Distance Ladder Maths

Measuring distances is very difficult to do in space, because we can not go to far objects and physically measure them. Rather than finding actual distances, astronomers find relative distances and then calculate the actual distance. With the distance ladder, close stars become our tape measure, and with a bit of calibration, we scale our tape measure up to galaxies.

Main Sequence Fitting

We first need Parallax. After about 150 light years, parallax is useless. Instead, we use main sequence fitting.

Main sequence fitting uses similar stars in different places to calculate distance, and uses an adapted version of the Stefan-Boltzmann law:

main sequene fitting1 (1)

If we take a close star object of known distance (calculated from parallax) and measure its luminosity, we could find the distance to a similar star in a far away galaxy .This is because two stars similar in temperature, metallicity and size will have similar luminosity.

We can set up set up two equations for the close and far star that gets rid of their luminosity and uses only intensity (much easier found) and distance.

main sequene fitting2

Above, I cancelled out the constants and L, leaving only the distances and intensities. This is how we “calibrate” our methods; finding a distance with one technique, then using it to adjust the next one. Hence, we use the name distance ladder.

If we analyse each star more we can correct the errors and get a distance with 95-97% accuracy.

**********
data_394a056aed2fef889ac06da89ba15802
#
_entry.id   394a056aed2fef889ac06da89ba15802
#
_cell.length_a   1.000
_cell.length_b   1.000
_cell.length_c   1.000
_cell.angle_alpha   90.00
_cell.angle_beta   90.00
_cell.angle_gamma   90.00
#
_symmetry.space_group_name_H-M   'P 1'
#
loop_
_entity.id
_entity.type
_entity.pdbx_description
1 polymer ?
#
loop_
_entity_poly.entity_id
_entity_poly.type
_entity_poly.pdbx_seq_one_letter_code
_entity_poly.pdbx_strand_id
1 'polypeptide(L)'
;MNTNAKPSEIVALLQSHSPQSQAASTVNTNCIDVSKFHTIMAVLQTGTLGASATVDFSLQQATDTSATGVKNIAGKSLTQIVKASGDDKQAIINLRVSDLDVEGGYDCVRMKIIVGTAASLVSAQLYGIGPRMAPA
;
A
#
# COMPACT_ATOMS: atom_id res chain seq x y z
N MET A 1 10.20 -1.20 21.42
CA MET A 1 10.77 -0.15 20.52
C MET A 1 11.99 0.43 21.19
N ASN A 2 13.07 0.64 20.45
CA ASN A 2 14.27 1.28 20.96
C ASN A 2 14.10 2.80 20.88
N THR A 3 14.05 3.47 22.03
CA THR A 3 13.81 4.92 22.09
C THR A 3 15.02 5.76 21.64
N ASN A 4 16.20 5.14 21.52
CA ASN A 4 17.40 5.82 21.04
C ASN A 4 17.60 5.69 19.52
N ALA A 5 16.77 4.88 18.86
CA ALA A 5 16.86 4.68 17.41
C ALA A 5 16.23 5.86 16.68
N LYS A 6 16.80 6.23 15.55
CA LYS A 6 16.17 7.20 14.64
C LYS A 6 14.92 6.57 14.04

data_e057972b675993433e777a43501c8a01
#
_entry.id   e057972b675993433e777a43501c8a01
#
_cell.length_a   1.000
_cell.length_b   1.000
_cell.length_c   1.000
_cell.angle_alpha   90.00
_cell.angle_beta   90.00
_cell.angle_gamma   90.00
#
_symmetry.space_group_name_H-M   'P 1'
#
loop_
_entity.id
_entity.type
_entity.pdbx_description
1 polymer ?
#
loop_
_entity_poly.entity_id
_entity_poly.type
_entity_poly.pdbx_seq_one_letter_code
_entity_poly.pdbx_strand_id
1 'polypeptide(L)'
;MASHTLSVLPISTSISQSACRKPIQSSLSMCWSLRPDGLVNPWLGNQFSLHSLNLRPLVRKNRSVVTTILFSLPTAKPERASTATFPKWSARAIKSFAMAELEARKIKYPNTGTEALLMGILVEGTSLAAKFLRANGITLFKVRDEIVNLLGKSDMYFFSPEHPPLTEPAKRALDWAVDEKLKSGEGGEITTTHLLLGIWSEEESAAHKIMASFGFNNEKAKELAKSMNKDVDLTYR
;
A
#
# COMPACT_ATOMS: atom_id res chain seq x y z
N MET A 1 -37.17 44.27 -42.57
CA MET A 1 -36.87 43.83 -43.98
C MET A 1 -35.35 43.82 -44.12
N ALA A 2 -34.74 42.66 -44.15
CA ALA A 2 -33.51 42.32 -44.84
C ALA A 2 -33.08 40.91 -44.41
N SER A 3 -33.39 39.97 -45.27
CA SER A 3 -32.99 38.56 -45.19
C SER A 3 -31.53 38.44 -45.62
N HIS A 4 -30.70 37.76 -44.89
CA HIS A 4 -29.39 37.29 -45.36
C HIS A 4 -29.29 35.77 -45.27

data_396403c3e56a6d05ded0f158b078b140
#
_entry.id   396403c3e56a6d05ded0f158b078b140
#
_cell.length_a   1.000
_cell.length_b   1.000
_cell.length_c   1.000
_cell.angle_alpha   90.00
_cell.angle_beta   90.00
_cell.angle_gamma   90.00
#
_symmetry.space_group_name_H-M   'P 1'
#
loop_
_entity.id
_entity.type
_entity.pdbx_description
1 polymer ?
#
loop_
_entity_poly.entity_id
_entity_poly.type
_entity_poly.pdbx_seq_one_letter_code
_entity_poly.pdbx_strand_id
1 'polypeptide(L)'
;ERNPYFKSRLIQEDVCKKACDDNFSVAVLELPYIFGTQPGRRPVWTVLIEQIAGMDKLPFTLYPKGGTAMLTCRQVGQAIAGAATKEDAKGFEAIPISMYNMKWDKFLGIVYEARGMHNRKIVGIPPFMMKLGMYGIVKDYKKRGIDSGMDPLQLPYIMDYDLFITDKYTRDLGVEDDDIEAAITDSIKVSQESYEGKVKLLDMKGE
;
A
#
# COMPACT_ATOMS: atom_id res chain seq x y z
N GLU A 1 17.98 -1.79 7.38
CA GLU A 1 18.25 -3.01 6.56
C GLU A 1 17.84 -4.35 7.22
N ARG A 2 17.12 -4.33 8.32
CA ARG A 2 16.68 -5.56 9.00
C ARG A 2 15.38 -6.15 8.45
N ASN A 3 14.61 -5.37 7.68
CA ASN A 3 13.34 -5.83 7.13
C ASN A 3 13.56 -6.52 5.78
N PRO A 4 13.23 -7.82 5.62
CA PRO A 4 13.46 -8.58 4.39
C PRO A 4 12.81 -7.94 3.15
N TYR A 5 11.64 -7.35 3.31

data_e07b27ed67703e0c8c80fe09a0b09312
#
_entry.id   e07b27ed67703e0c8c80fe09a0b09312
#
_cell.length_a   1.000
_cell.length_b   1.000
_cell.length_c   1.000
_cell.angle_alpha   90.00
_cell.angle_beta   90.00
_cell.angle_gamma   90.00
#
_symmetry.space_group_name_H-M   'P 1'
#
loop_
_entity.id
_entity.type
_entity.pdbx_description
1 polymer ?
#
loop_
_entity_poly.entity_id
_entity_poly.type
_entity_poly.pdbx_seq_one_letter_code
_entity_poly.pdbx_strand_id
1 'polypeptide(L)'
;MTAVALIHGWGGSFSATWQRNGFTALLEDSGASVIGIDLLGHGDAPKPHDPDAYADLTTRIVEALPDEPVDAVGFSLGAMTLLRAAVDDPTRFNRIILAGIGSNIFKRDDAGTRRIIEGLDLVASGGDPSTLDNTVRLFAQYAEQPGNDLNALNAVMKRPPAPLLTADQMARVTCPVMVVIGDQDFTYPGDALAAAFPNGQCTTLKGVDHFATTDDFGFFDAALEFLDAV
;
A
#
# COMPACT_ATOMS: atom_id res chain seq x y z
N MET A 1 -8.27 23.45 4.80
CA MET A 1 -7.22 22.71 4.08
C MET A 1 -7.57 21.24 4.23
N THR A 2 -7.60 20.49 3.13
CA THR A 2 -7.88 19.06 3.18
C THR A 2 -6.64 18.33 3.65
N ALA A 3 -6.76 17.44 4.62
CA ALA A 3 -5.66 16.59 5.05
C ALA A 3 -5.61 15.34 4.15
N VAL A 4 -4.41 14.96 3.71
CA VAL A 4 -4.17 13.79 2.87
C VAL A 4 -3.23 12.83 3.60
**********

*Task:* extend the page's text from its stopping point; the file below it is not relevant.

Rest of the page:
Standard Candles

Standard candles are simply objects suitable for main sequence fitting, as they have universally regular luminosities. Cepheid variables and type 1a Supernovae are our top objects.

There’s lots of Cepheids in the close by Large Magellanic cloud, so all we need is to find a distant galaxy that has them. Once a galaxy has been found, we can use the intensity-distance equation and find a distance!

How do astronomers use distance ladder?

If you plot some data of nearby Cepheid variables against one in a distant galaxy, you’d get a graph that looks similar to this. In the real world, data would rarely have such a nice correlation.


The blue ones are the close variable stars, and the purple is the one in the far away galaxy.

You can read off the graph the intensities of the purple and appropriate blue star (needs the same pulse period) and sub it into the intensity/luminosity formula from before!

In further galaxies, type 1a supernovae can also be used, but there’s less of them out there.

One comment

  1. […] However, we also want to use high frequency bands like X-rays to know where high energy objects are, such as the gas clouds close to the supermassive black hole, and where young stars are being formed. Since the Milky Way is a spiral galaxy, these young star clusters shouldn’t be found everywhere but mainly in the spiral arms, and we can show this by distance measurements. […]


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